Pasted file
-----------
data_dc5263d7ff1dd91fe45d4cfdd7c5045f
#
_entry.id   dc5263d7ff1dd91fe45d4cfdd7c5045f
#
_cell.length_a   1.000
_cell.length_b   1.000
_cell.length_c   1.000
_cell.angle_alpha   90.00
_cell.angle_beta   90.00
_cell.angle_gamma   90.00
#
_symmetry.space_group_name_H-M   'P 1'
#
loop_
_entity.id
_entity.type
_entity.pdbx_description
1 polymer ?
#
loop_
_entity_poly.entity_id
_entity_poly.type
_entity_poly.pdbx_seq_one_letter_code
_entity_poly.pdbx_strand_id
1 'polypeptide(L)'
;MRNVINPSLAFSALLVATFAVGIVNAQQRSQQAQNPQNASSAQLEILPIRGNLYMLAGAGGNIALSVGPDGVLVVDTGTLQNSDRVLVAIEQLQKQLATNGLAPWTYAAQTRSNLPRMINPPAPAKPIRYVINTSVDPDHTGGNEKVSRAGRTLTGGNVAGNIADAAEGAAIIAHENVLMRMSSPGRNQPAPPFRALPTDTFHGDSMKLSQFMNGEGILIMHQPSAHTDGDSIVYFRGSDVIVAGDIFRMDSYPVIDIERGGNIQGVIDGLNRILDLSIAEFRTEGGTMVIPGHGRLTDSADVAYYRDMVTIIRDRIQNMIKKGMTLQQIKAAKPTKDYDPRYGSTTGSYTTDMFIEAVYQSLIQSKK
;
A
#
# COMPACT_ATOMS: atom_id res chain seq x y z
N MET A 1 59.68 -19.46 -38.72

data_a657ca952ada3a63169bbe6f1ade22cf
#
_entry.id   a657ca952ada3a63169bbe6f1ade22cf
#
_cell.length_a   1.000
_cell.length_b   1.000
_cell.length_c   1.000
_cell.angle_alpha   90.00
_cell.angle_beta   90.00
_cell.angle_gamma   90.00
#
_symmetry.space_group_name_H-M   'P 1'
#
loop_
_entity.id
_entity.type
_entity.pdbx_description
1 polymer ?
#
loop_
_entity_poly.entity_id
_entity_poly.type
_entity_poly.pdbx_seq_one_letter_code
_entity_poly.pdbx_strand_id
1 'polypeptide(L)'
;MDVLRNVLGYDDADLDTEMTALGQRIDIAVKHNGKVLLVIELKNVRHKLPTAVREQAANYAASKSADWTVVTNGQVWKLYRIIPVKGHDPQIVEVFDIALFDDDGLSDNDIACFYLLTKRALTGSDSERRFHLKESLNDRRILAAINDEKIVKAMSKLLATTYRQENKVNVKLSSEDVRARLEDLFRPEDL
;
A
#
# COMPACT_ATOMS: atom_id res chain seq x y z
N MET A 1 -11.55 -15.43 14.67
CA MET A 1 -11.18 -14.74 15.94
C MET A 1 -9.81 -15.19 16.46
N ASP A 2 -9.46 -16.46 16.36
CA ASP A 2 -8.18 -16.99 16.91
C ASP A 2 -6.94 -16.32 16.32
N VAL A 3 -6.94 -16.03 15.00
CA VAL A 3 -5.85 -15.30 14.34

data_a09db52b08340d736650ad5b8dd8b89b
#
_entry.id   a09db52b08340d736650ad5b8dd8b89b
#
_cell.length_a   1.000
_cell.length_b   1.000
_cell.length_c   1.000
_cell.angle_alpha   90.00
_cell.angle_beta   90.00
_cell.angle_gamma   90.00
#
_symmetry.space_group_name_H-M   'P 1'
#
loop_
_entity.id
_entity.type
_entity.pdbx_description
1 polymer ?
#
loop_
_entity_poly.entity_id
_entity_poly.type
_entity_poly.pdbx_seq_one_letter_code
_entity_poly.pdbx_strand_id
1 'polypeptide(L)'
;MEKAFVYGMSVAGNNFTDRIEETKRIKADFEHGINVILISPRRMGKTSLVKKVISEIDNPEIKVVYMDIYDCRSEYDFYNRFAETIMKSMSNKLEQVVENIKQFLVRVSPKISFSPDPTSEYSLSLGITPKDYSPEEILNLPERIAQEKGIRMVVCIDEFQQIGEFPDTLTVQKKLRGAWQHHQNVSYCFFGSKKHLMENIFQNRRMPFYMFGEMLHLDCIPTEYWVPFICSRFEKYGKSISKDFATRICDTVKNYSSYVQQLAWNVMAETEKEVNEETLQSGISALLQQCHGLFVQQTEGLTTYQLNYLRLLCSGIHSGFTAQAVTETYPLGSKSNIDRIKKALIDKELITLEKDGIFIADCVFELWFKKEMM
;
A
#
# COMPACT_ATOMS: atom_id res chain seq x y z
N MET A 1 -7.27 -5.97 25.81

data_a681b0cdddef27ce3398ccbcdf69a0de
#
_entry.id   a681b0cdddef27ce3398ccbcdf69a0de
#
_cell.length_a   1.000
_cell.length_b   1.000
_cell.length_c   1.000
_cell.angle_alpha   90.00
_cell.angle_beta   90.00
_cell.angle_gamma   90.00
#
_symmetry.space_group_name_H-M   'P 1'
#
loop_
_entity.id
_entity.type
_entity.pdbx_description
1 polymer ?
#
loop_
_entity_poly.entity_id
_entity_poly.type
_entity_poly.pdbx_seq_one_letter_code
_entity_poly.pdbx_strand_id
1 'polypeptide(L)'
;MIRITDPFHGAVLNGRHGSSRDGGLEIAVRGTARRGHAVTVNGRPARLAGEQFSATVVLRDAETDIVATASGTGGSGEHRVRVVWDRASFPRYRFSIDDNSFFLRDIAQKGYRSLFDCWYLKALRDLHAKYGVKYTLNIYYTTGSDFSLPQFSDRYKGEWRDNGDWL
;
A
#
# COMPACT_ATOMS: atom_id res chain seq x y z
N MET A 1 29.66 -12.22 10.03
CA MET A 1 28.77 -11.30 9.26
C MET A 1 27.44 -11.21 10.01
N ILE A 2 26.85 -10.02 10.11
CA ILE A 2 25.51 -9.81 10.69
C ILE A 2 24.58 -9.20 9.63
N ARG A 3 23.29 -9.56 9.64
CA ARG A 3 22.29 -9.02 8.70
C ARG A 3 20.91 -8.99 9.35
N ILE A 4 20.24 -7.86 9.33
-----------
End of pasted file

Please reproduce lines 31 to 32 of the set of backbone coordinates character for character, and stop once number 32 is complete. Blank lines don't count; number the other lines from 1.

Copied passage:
N MET A 1 59.68 -19.46 -38.72

data_a657ca952ada3a63169bbe6f1ade22cf